Never mind the side-effects of Plavix, (generic name clopidogrel), the popular anti-blood-clotting drug.
A new study reveals doubling the current recommended dose of Plavix to angioplasty patients, from 300 milligrams to 600, cut the combined risk of heart attack and cardiac death by half.
Dr. Anthony Abbate, an assistant professor of medicine at Virginia Commonwealth University says the higher dose did not increase the risk of serious bleeding, a major concern with Plavix.
Abbate and Dr. Giuseppe G. Biondi-Zoccai, an assistant professor of cardiology at the University of Turin in Italy had analyzed ten previous studies and covered 1,500 patients who had angioplasty. Most had either 300 milligrams or 600 milligrams of Plavix before the procedure.
"The evidence is very powerful," said Dr. Gregory Dehmer, president of the society and a professor of medicine at Texas A&M College of Medicine. "Although Plavix is powerful stuff, the meta-analysis did not find an excessive amount of bleeding. So we have a lower risk of myocardial infarction [heart attack] with no significant increase in adverse side effects."
The incidence of cardiac death or non-fatal heart attack was 50 percent lower in the following 30 days in those getting the higher dose of Plavix. Only 3.1 percent of those getting the 600-milligram dose had in-hospital heart attacks, compared to 6.4 percent of those getting the 300-milligram dose. The overall 30-day incidence of death or heart attack was 3.8 percent for the higher dose and 7.3 percent for the lower dose, according to the study.
"This research has important clinical and cost implications," Biondi-Zoccai said in a prepared statement.
Current guidelines by the American Heart Association, the American College of Cardiology and the Society for Cardiovascular Angiography and Interventions say that physicians should "strongly consider" giving 300 milligrams of Plavix before angioplasty, a medical procedure to open narrowed or blocked blood vessels of the heart.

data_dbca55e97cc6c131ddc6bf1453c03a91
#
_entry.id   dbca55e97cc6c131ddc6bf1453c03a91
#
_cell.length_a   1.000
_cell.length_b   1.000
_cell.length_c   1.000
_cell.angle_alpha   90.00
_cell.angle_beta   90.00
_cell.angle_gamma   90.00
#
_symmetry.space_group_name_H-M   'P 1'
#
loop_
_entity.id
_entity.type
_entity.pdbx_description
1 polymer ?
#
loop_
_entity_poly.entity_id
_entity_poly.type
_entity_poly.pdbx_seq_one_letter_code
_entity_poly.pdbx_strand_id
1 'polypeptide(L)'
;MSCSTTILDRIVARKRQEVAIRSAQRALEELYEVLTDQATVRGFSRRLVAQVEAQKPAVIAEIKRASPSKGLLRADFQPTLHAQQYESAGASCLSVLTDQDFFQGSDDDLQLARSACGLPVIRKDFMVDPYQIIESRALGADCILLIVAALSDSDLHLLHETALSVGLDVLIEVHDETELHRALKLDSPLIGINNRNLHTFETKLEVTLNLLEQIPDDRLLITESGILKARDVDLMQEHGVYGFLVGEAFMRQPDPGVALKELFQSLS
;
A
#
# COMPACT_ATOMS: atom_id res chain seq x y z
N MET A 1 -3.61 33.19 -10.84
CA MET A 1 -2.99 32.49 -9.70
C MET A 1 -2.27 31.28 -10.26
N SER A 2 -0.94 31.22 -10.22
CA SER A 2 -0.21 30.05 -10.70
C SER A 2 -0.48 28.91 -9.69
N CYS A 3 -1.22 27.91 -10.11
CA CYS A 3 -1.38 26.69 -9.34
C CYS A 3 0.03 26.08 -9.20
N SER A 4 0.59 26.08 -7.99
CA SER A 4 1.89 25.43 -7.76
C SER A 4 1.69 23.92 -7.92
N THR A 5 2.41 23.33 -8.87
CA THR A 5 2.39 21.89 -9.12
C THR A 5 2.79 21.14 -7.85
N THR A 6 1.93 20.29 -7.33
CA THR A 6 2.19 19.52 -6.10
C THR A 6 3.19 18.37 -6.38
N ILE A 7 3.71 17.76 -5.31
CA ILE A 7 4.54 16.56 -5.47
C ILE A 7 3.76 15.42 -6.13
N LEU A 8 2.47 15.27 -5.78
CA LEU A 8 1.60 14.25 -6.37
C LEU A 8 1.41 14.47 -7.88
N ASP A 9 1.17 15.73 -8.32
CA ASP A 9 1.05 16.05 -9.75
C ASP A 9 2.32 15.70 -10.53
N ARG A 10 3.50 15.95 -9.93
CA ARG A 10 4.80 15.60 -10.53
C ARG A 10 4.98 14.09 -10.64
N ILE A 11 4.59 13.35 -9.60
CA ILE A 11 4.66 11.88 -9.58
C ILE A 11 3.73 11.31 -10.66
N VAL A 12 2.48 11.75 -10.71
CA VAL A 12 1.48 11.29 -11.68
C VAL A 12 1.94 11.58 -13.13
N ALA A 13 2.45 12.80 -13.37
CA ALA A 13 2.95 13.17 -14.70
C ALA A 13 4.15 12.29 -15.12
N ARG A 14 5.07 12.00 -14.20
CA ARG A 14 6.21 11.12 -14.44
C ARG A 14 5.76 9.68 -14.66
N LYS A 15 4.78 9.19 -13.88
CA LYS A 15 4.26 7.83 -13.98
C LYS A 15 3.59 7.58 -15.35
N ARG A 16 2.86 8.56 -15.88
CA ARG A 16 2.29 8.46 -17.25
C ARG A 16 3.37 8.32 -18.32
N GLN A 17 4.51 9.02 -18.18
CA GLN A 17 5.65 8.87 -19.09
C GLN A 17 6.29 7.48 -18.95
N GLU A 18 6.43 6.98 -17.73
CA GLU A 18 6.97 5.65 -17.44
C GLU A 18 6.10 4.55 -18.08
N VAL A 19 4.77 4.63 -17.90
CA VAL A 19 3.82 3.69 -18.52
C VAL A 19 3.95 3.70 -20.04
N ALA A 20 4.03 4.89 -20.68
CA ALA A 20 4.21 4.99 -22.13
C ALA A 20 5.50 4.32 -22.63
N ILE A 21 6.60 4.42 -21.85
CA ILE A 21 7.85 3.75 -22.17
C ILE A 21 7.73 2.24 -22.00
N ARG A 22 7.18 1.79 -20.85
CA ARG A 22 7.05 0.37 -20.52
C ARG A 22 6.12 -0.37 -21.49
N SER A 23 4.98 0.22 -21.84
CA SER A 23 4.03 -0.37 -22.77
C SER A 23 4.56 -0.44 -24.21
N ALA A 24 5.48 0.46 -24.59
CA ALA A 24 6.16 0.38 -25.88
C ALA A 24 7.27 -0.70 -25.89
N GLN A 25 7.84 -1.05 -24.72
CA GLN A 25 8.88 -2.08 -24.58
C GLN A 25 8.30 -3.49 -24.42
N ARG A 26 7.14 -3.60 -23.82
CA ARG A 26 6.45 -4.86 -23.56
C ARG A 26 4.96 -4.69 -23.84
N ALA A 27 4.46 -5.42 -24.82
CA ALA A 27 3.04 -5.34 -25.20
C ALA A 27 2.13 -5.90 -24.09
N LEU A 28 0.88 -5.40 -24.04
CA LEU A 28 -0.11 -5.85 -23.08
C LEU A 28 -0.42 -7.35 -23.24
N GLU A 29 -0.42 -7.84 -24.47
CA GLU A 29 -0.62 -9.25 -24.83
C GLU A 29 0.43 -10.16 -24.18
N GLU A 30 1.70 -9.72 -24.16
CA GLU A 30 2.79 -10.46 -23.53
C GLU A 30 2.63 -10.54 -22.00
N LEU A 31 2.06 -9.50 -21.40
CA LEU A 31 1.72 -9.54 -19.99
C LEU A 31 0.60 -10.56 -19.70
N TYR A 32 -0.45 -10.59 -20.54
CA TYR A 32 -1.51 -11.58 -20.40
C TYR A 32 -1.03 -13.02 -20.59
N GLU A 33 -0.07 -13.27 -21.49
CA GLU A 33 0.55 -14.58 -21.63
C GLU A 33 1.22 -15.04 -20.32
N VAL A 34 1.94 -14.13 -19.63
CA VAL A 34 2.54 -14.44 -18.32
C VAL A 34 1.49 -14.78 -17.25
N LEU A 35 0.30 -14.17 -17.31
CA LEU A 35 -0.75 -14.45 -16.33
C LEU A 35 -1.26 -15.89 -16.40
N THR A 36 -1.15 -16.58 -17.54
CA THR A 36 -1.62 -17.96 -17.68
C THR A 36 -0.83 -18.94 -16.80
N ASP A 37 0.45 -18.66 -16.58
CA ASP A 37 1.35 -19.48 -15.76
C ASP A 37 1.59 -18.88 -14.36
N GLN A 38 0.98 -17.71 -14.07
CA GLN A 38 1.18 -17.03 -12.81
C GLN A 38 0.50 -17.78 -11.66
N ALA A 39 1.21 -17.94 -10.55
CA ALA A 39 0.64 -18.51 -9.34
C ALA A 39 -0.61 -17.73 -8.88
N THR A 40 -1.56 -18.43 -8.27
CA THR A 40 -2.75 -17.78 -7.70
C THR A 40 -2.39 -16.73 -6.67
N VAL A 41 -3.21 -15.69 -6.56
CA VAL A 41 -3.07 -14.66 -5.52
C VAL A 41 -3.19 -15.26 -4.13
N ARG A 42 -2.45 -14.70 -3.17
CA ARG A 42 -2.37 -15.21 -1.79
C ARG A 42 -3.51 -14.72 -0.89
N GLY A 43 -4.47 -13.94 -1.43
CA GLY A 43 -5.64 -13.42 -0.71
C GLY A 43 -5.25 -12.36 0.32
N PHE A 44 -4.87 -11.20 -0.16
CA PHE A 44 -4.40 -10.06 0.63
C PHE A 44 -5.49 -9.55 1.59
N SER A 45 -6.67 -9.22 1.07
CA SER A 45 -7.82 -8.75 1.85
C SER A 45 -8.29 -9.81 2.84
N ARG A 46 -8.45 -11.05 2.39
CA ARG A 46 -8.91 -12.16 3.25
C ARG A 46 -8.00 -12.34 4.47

"Those guidelines are in the process of having an update," Dehmer said, adding that new guidelines are expected "in the next few months."
"In practical terms, many practitioners are concerned about the current recommendations," Dehmer said. "One concern is that should the patient require elective bypass surgery, does a higher dose of clopidogrel increase the risk of excessive bleeding?
"Also there is the bleeding risk. It is addressed in this meta-analysis, which shows very minimal potential downside," he added.
But the final word is not in yet, said Dr. Marc S. Sabatine, associate professor in the cardiovascular division of Brigham and Women's Hospital in Boston. That will come from a major international study, to include up to 14,000 angioplasty patients, which is still enrolling participants, he said.
The smaller studies included in the current meta-analysis aren't definitive, Sabatine said, because there can be "publication bias," meaning that studies showing a positive result are more likely to get into print.
Timing also plays a role in treatment, he noted. Plavix must be activated in the liver, which takes about six hours, so giving it earlier makes it more effective.
But even with those side considerations, "many laboratories are considering switching to 600 milligrams," Sabatine said.